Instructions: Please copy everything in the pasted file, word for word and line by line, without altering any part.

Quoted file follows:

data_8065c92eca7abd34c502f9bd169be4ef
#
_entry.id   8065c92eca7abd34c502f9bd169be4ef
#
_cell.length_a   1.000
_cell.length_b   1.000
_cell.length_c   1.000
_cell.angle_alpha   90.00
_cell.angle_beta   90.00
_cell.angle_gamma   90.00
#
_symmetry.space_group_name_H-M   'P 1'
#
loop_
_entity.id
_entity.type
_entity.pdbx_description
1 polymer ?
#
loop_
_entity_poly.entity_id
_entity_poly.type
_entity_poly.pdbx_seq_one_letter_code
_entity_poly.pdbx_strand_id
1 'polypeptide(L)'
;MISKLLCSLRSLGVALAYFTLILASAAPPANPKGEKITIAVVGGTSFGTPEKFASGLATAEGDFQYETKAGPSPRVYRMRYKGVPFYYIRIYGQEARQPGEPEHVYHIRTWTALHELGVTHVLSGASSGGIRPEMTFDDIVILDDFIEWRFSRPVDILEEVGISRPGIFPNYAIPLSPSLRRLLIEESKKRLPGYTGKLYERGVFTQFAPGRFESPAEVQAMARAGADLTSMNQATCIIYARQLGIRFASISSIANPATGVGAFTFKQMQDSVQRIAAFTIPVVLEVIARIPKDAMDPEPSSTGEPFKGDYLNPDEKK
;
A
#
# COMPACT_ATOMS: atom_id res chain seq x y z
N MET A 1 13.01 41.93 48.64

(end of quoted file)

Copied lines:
data_8065c92eca7abd34c502f9bd169be4ef
#
_entry.id   8065c92eca7abd34c502f9bd169be4ef
#
_cell.length_a   1.000
_cell.length_b   1.000
_cell.length_c   1.000
_cell.angle_alpha   90.00
_cell.angle_beta   90.00
_cell.angle_gamma   90.00
#
_symmetry.space_group_name_H-M   'P 1'
#
loop_
_entity.id
_entity.type
_entity.pdbx_description
1 polymer ?
#
loop_
_entity_poly.entity_id
_entity_poly.type
_entity_poly.pdbx_seq_one_letter_code
_entity_poly.pdbx_strand_id
1 'polypeptide(L)'
;MISKLLCSLRSLGVALAYFTLILASAAPPANPKGEKITIAVVGGTSFGTPEKFASGLATAEGDFQYETKAGPSPRVYRMRYKGVPFYYIRIYGQEARQPGEPEHVYHIRTWTALHELGVTHVLSGASSGGIRPEMTFDDIVILDDFIEWRFSRPVDILEEVGISRPGIFPNYAIPLSPSLRRLLIEESKKRLPGYTGKLYERGVFTQFAPGRFESPAEVQAMARAGADLTSMNQATCIIYARQLGIRFASISSIANPATGVGAFTFKQMQDSVQRIAAFTIPVVLEVIARIPKDAMDPEPSSTGEPFKGDYLNPDEKK
;
A
#
# COMPACT_ATOMS: atom_id res chain seq x y z
N MET A 1 13.01 41.93 48.64